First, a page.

The off-cutter also has an added advantage! Due to the slight rotation you are putting on the ball you increase your chances of the ball spinning when it hits the pitch. This can cause an extra problem for the batsman, especially on dry or wet pitches. Have a go at this one and see if it works for you!

Note: The delivery described above is an off-cutter for a right handed bowler. For left handed bowlers the principle is exactly the same, except you must rotate your index & middle fingers down the LEFT side of the ball.

The Leg-Cutter

The leg-cutter is essentially the opposite of the off-cutter. It still involves putting spin on the ball, except this time it’s in the opposite direction! This delivery always felt a tad less natural than the off-cutter to me, hence the reason why I never really chose to bowl it in practise or game scenarios! Every bowler is different though, so give it a try and see if it’s more your kind of thing…

How To Bowl The Leg-Cutter

Take a look at the steps below:

  1. Hold the ball in the correct grip, which can be seen in the photos below. This time we place the middle finger on top of the seam, with the index finger resting on the left side of the ball.
  2. Approach the crease as exactly as you usually would, with the same run up and delivery stride.
  3. As your arm comes over and you release the ball, run your middle and index fingers down the left side of the ball.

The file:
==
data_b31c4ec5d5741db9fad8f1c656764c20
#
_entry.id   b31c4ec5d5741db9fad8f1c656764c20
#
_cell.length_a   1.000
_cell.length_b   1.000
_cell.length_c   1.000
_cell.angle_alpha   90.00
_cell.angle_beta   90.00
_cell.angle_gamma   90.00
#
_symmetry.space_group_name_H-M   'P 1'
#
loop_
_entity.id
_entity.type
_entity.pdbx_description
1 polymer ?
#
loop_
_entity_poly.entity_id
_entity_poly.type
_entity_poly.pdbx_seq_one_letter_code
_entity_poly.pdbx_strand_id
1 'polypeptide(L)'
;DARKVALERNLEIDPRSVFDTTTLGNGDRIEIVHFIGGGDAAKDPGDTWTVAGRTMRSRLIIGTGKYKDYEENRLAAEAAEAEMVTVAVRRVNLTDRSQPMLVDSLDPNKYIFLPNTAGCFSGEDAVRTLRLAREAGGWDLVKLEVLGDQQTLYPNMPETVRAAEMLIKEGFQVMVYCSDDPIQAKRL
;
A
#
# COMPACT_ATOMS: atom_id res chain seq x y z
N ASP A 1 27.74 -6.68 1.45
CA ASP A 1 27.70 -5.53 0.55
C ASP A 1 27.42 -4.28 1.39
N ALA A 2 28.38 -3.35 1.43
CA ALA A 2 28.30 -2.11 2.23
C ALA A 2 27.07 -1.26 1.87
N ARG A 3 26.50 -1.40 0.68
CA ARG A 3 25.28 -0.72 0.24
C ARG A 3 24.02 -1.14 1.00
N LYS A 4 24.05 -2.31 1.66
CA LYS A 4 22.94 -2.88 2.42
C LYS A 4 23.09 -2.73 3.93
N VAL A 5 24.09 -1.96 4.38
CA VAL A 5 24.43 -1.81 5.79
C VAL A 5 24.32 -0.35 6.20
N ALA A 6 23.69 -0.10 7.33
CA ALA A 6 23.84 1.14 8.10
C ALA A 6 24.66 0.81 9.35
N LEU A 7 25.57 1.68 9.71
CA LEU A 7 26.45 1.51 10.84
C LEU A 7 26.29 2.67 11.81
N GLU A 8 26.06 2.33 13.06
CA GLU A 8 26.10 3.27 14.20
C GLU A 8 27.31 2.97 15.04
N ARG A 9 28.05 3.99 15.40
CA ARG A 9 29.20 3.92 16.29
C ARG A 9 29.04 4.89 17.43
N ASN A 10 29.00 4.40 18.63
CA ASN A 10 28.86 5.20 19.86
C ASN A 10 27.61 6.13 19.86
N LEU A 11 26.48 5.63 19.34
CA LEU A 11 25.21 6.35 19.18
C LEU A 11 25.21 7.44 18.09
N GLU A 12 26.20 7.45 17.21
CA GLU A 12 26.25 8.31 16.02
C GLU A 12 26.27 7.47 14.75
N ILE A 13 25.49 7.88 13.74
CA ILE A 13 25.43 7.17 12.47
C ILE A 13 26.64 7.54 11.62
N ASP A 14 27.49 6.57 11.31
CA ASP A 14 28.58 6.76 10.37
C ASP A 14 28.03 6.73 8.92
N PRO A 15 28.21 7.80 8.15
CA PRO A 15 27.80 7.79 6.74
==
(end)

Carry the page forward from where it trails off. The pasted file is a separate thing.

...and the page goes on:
photo showing correct grip for the leg cutter
The Correct Leg Cutter Grip

As mentioned with the off-cutter, this delivery comes out a lot slower due to the fingers and the wrist not being directly behind the ball upon release. By rotating your fingers down to the left, you are imparting leg-spin on to the ball, and once again, if you are lucky the ball will grip the pitch and spin to the left. I think the leg-cutter makes it a lot harder to generate spin than the off-cutter does, and I think that comes down to the finger that is resting on top of the seam. With the off-cutter we have greater control and can get a lot more revolutions on the ball as it is controlled by the index finger, whereas the leg-cutter is a lot harder to spin forcefully with the middle finger. That being said, the main focus of these slower balls is not to spin, it is to deceive the batsman with their speed! So feel free to try this one out!

Note: The delivery described above is a leg-cutter for a right handed bowler. For left handed bowlers the principle is exactly the same, except you must rotate your index & middle fingers down the RIGHT side of the ball.

The Split Finger Ball

Ok, so the first two slower balls I explained have involved imparting a small amount of spin by rotating your fingers/wrist. The split finger ball does not require you to do anything like this; it is all about the grip and getting the right level of pressure on the ball!

How To Bowl The Split Finger Ball

Check out the following steps:

  1. Hold the ball in the correct grip, which can be seen in the photos below. In the conventional grip, the fingers are placed either side of the seam but quite close together. With the split finger ball, you must spread them wider. It is important to place the fingers wide, but not too wide that it becomes uncomfortable.